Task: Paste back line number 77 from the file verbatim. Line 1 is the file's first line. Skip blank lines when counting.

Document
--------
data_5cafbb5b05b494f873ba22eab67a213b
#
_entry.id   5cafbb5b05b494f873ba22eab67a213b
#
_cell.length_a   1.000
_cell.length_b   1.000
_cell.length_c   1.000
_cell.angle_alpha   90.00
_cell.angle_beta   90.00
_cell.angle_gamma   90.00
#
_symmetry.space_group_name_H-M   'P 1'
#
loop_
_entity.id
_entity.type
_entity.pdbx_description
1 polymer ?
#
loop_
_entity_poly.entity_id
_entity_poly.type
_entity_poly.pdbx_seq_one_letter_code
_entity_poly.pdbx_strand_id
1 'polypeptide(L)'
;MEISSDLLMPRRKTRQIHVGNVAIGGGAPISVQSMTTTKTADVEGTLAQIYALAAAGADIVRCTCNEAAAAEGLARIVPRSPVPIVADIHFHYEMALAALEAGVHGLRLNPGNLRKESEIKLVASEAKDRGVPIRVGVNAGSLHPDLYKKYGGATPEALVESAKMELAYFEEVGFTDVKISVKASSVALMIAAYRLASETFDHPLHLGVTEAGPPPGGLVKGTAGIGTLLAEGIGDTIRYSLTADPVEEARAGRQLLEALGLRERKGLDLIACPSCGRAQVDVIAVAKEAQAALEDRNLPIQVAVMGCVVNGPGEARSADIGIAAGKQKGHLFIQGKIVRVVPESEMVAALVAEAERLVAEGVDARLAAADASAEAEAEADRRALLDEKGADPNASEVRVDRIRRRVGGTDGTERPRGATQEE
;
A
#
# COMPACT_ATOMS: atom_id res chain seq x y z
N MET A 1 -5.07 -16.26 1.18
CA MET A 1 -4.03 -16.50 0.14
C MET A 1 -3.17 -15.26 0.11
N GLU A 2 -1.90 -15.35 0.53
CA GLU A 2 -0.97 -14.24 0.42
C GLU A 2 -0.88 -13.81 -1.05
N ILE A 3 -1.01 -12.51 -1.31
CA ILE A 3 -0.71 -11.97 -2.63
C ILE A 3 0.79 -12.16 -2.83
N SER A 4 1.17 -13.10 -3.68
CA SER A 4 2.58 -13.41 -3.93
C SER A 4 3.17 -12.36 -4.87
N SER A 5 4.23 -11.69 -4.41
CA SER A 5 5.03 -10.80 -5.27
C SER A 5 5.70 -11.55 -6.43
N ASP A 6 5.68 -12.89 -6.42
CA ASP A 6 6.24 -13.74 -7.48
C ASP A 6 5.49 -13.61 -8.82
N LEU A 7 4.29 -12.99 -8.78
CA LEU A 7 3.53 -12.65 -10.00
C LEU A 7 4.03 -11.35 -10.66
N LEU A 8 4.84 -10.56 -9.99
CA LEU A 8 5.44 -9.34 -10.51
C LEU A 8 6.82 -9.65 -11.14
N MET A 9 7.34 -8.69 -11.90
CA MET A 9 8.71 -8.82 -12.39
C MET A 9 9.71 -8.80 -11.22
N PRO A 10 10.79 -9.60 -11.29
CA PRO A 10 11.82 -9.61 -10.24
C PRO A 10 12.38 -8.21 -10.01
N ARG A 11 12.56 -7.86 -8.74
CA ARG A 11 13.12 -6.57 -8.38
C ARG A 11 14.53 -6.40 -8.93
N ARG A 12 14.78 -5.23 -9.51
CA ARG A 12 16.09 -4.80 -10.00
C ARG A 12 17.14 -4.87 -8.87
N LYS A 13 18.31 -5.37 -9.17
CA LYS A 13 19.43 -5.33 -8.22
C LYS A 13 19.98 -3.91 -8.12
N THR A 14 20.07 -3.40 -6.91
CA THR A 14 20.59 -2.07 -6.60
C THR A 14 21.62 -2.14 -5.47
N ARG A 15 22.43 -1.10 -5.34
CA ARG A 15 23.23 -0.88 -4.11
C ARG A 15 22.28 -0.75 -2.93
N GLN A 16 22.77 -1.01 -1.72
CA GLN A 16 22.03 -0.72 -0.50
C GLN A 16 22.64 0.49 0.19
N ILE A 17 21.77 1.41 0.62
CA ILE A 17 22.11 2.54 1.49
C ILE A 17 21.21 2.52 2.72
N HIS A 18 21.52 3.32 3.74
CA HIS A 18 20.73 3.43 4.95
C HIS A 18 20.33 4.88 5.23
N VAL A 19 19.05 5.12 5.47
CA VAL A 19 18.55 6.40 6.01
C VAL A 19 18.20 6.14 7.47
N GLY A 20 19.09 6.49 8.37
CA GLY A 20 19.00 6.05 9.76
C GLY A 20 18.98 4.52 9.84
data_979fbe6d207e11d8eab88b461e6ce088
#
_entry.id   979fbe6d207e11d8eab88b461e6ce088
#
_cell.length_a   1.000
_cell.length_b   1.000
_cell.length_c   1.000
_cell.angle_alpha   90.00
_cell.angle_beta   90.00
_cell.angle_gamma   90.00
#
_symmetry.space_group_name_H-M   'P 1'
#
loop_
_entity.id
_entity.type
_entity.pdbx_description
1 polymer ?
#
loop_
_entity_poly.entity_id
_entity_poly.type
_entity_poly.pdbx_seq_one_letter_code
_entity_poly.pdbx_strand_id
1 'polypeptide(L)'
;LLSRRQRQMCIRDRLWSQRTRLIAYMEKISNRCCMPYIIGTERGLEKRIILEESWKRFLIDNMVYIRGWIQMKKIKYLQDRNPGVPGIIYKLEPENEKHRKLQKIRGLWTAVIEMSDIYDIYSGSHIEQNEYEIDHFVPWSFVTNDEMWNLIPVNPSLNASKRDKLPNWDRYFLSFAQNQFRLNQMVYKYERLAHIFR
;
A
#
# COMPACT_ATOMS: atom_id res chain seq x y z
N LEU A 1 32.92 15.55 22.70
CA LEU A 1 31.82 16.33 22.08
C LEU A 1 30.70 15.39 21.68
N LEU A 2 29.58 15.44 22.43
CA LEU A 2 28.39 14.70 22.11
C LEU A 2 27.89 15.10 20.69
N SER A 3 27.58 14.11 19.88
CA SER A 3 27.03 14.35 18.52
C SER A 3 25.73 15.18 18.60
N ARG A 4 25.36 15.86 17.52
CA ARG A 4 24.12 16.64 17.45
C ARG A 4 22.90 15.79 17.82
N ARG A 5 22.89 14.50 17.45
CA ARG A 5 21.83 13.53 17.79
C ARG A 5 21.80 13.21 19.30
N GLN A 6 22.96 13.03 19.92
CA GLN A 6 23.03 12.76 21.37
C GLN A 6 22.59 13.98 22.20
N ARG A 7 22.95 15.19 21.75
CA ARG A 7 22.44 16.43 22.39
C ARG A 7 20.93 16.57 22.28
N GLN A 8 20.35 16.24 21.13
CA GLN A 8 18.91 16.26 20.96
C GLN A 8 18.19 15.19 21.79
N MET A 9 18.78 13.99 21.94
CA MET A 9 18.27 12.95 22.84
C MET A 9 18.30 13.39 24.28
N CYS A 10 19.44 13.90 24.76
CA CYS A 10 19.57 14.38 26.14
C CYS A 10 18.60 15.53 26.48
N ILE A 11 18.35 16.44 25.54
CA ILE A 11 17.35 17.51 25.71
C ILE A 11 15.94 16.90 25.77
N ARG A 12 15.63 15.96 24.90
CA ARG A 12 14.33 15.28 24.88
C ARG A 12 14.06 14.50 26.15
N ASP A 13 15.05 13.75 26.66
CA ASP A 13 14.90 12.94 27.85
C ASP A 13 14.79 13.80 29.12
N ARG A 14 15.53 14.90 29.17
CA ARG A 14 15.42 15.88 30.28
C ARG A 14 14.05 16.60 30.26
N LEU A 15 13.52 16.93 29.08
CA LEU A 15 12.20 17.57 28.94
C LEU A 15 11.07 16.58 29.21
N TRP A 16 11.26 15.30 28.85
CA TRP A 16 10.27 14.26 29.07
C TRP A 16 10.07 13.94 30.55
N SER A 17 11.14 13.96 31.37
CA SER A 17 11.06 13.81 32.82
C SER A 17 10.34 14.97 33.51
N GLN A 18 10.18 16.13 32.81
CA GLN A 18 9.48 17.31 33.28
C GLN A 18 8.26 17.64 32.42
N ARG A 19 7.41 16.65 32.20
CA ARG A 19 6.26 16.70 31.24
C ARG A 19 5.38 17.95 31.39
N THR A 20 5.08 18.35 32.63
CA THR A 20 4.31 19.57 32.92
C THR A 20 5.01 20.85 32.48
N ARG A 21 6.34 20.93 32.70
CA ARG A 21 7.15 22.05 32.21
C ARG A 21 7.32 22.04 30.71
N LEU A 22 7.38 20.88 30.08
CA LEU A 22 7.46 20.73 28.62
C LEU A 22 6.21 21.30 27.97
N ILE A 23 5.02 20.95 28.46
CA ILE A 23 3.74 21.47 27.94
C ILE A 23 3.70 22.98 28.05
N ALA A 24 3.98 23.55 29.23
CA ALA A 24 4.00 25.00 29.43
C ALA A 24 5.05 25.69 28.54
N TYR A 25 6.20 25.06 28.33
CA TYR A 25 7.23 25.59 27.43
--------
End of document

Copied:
CA GLN A 16 22.03 -0.72 -0.50